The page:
Why Your Clinician Mindset Might Be Costing You

Mindset affects everything that you do.

Do you have the mindset of a clinician?

In today’s video, Wendy Briggs and Dr. John Meis are talking about how mindset could be costing you. They discuss one area where dentists often get tripped up in their thinking and how to use the speed-quality ratio to make improvements in your practice.

Watch now:

Dr. John Meis: All right. So I want to talk a little bit about clinician mindsets and one of the places where clinicians sometimes get tripped up. I'm going to start out by telling a little story about my dental school experience and how this mindset gets into kind of the dental and hygiene thought process.

I had a dental school instructor, and he was a good instructor, and he was a good clinician. During the time that I was in dental school, I had to spend half a day watching him practice. So he had a private practice within the dental school, and everybody had to rotate through there. So he was doing a buccal pit alloy on tooth number 30. I remember the procedure and I remember it clearly. He's going along, and he's pulling out his hand instruments, and he's making this prep absolutely perfect... perfect in his mind. And while he's doing that, he was telling us that this is how you do great clinical dentistry. And if you do great clinical dentistry, you'll be financially successful. So he told us at that time that if you took less than two hours to do a buccal pit amalgam, you were not doing high-quality work.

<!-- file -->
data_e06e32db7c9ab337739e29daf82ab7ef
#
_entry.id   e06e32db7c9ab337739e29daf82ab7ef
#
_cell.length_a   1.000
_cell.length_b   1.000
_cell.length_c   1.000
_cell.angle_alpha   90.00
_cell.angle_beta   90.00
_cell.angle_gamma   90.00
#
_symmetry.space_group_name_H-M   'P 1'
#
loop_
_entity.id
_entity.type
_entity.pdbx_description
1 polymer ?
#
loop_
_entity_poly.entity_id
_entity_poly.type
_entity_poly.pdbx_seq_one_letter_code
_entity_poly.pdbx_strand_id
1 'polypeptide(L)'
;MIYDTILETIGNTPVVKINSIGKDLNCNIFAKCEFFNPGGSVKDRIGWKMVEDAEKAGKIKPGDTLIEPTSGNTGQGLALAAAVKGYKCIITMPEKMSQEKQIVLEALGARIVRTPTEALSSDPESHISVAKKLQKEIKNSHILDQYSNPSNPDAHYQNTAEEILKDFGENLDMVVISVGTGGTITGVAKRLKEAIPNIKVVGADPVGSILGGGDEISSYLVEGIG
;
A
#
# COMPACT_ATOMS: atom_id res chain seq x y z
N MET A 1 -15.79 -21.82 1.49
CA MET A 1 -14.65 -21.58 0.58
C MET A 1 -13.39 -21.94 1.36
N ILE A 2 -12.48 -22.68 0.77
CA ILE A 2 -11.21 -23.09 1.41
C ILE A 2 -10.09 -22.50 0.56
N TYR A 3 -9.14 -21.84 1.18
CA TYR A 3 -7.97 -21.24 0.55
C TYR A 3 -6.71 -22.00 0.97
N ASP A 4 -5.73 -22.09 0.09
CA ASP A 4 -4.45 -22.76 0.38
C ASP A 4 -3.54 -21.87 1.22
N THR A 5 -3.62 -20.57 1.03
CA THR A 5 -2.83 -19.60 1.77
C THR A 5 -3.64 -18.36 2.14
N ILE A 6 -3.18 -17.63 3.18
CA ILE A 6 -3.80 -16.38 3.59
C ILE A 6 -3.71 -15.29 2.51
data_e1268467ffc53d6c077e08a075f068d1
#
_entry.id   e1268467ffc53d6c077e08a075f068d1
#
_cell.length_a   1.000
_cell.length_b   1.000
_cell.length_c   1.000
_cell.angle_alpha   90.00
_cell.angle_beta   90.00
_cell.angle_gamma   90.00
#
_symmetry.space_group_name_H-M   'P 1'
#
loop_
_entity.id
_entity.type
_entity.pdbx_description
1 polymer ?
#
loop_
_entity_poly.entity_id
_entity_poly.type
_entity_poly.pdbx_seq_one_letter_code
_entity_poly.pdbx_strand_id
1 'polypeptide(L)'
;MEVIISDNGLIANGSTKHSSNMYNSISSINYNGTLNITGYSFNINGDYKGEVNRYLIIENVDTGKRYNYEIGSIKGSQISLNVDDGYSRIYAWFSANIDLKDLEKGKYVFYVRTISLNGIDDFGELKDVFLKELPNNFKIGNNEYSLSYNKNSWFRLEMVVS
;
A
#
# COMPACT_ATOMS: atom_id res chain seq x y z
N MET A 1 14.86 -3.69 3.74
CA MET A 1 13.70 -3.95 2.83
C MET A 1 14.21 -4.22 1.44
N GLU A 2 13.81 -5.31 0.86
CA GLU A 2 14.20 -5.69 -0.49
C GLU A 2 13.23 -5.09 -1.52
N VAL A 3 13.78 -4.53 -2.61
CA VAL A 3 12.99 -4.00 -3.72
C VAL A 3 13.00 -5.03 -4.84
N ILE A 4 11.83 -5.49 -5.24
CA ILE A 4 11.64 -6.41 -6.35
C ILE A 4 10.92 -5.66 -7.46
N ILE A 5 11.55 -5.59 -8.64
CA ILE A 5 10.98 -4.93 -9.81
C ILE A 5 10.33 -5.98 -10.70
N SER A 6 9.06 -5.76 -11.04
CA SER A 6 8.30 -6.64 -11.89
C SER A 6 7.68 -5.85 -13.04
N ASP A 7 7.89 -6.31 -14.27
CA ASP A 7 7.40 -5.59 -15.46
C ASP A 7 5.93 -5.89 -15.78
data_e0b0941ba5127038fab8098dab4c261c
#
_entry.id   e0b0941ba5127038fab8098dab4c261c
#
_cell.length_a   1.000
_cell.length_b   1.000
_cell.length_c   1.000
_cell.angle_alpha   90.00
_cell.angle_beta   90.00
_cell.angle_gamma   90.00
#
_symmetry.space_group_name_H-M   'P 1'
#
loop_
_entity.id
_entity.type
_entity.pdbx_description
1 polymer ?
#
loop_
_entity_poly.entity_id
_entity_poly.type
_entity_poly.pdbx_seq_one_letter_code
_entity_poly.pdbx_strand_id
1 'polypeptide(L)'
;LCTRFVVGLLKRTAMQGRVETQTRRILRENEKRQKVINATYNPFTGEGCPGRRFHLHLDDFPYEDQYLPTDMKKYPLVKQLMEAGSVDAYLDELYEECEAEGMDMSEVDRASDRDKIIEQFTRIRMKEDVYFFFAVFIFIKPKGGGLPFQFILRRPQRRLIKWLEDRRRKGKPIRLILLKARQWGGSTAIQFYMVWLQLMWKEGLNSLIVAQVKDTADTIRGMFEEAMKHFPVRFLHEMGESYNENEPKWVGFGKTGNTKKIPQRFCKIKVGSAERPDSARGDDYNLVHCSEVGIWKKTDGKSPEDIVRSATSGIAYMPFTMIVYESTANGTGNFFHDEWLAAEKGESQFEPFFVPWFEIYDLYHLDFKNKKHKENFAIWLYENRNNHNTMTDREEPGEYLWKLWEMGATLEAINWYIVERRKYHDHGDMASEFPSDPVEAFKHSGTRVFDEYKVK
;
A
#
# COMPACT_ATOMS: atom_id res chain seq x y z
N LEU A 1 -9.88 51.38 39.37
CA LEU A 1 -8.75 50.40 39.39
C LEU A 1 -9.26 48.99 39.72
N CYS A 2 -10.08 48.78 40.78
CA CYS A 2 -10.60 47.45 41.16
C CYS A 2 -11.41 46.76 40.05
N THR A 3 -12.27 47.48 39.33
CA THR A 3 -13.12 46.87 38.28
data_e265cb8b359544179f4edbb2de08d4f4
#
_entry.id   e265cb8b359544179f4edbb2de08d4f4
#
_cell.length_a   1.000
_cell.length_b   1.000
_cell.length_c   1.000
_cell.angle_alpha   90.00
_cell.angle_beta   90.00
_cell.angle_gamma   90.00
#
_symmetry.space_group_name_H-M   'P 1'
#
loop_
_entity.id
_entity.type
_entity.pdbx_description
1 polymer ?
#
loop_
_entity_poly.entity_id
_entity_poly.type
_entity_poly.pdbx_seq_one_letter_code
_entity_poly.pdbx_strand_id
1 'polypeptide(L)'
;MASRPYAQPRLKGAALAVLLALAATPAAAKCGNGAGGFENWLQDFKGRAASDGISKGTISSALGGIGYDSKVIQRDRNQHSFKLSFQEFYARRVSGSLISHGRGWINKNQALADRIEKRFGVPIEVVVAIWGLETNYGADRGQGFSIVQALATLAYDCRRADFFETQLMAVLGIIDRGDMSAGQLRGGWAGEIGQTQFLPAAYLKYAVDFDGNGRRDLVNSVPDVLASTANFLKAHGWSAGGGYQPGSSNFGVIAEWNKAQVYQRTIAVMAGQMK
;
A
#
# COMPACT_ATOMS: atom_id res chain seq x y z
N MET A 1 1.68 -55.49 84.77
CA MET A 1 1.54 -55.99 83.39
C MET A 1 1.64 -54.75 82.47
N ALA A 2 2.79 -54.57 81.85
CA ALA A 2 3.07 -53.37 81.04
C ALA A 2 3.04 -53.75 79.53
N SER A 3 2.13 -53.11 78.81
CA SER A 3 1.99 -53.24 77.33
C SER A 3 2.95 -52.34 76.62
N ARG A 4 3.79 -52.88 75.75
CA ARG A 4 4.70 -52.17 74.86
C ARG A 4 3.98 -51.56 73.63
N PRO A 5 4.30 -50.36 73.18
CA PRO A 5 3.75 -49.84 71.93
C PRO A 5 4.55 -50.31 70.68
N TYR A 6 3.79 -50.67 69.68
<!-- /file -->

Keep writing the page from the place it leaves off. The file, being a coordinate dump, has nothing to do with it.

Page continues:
Now, of course, because my dad was a dentist, and his dad was a dentist, and his dad was a dentist, I was in the back row chuckling because I knew that you couldn't be successful in dental practice if you were taking that much time for such a simple procedure, right? So somewhere in dental school, many of us got into this conundrum where if you do it quickly, you're not doing it well. But the reality of that is that's not true. Where I learned the science behind that is a book called Gut Feelings. Gut Feelings talks about this speed-quality conundrum.